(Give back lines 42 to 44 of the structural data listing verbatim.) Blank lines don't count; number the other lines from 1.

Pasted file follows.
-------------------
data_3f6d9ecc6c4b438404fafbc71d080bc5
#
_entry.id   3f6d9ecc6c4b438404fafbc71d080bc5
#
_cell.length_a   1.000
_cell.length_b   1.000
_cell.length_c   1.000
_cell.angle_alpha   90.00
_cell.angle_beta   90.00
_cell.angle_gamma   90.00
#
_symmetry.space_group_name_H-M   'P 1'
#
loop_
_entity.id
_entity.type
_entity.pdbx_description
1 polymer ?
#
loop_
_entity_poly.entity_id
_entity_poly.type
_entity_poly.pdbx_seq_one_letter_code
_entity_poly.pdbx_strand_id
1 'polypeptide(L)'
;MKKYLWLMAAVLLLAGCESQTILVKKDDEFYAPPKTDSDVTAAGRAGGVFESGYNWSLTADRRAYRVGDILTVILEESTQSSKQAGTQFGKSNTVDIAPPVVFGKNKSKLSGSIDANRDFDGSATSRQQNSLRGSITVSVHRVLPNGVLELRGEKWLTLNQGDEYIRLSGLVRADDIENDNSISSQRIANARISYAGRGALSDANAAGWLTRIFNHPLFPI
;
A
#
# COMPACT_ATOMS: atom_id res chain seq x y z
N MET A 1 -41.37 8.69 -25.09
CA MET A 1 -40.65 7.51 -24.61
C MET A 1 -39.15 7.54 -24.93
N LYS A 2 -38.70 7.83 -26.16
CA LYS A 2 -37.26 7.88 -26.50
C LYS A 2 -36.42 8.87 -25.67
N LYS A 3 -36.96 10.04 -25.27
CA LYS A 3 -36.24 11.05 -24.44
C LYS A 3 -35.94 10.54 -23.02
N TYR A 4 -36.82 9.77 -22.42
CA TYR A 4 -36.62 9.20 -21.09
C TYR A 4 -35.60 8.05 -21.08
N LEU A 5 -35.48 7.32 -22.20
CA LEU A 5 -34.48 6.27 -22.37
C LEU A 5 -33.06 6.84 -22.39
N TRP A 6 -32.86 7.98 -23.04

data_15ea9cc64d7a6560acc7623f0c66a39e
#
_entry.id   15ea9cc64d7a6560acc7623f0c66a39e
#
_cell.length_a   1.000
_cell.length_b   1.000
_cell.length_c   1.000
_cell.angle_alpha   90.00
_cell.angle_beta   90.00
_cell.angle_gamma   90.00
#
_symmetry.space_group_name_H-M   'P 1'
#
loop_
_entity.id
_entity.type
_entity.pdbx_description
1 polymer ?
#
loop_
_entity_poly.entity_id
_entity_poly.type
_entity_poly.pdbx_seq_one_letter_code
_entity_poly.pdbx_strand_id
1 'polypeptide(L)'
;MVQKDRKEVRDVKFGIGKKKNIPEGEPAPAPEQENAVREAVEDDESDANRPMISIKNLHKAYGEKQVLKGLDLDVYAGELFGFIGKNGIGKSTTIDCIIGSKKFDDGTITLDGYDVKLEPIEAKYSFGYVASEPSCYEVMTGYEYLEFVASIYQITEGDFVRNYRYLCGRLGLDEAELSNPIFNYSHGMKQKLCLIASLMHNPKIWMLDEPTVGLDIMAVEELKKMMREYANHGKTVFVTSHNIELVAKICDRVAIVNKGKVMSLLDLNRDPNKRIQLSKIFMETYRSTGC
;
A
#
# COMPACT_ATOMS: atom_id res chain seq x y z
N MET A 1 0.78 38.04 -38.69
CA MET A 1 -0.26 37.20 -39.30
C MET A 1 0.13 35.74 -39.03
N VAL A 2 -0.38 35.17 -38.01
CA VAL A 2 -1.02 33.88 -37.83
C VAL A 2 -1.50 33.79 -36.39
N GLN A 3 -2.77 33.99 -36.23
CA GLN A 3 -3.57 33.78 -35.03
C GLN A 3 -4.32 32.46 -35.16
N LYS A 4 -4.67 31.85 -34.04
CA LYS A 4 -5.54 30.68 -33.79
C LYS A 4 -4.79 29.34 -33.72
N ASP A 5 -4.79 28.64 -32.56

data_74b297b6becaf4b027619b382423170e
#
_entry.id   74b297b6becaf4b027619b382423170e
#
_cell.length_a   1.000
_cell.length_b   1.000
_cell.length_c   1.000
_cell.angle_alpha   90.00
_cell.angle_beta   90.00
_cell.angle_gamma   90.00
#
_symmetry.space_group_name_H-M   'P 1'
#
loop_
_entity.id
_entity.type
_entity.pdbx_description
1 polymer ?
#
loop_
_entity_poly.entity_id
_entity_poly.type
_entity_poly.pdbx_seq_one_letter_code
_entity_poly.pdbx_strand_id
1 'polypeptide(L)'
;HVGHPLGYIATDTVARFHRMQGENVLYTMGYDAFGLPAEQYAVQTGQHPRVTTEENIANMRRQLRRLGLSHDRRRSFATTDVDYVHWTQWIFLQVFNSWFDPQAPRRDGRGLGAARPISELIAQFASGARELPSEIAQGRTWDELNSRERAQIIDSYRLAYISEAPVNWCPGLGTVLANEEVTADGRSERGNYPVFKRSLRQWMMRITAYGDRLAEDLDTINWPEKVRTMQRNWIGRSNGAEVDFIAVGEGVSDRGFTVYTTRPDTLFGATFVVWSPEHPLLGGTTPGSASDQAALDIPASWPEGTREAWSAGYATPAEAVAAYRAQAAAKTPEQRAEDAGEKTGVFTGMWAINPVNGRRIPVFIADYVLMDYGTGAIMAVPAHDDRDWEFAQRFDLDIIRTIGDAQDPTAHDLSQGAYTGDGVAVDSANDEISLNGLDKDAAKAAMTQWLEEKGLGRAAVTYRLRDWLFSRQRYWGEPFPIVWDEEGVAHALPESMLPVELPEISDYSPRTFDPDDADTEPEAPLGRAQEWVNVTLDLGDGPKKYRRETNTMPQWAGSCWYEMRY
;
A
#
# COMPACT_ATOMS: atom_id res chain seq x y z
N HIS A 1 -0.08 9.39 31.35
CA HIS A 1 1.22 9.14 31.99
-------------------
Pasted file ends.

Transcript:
C TYR A 4 -35.60 8.05 -21.08
N LEU A 5 -35.48 7.32 -22.20
CA LEU A 5 -34.48 6.27 -22.37